They had met at a sale of pre-Islamic art over twenty years earlier, at the tail end of that foul war between Iran and Iraq, and had talked about ‘the twin perils of war and ideology’ that then endangered the most precious artifacts of ancient Persia. ‘A mutually beneficial professional bond’ had resulted, by which Qazai seemed to mean that Mehr, through his dealership, had sourced antiques for him throughout the Middle East, so that over time the two men had grown closer, dealer and client had become friends, and when Qazai had set up his foundation Mehr had been the natural choice to be its head. For a decade now, under his courageous leadership, the Qazai Foundation for the Preservation of Persian Art had been a source of hope for all those who would see truth and beauty triumph over violence and oppression.
Webster was half impressed, half wary. For all its sentimentality and the odd moment of bombast, this was an elegant speech, as effortless and steady as the man’s promenade through the church half an hour earlier. But Qazai had the statesman’s assumption of authority, and to Webster looked like his least favourite kind of client – the kind that wholly believes what he says.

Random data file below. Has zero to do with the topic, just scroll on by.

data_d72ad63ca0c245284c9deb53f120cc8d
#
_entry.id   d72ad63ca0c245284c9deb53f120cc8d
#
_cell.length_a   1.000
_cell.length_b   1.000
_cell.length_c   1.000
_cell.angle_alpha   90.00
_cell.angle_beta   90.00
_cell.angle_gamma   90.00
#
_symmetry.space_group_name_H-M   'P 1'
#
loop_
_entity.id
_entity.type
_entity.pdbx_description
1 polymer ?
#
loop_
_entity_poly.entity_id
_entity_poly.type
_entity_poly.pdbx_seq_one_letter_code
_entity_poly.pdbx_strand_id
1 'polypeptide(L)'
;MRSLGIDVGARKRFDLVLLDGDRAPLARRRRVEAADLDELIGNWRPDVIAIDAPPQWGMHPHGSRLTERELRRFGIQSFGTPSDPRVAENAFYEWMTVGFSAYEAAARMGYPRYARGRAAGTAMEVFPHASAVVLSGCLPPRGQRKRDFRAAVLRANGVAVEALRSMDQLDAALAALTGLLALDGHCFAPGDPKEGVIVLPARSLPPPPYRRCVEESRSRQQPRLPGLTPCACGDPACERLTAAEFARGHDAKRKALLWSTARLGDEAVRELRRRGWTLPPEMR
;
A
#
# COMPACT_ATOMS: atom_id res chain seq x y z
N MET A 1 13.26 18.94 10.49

‘Cyrus Mehr, then,’ Qazai went on, ‘was a great man. A man of principles in a world that has eroded them. A man who stood for something.’ He paused. ‘Something important.’
Looking around the church and up at the vaulted ceiling, as if drawing inspiration from the gods, he took another long breath, and when he spoke again there was a new intensity in his face. ‘It has been two months since my friend Cyrus was murdered.
Since he was brutally taken in the country of his birth which, despite everything, he continued to love. As many here still love it. As I still love it. And still we do not know who killed him; still we do not know why it was done. The Iranian government will not tell us, though I believe they know only too well, for they have long ago forgotten the value of a human life.
‘They say that he was smuggling, that he was murdered by his criminal friends. This, everyone here knows, is a nonsense. Cyrus was a defender of beauty, and of truth, and in today’s Iran, to defend those things will get you killed. A land of ancient poetry has been destroyed, and its rulers become mere peddlers of terror, and hatred, and above all fear.
‘But I will tell you this, friends of Cyrus, friends of mine.’ He paused once more, and in that moment the zeal in his eyes seemed to glow through the mask. ‘Cyrus Mehr did not die in vain. Cyrus Mehr stood for something, and his life meant something. Something beautiful, and true, and yes, worth dying for. For Cyrus, the vale of death will not be dark.’
Qazai bowed his head for a second, and when he looked up again Webster thought he could make out a tear glistening in his eye. If this was all performance, he was some performer.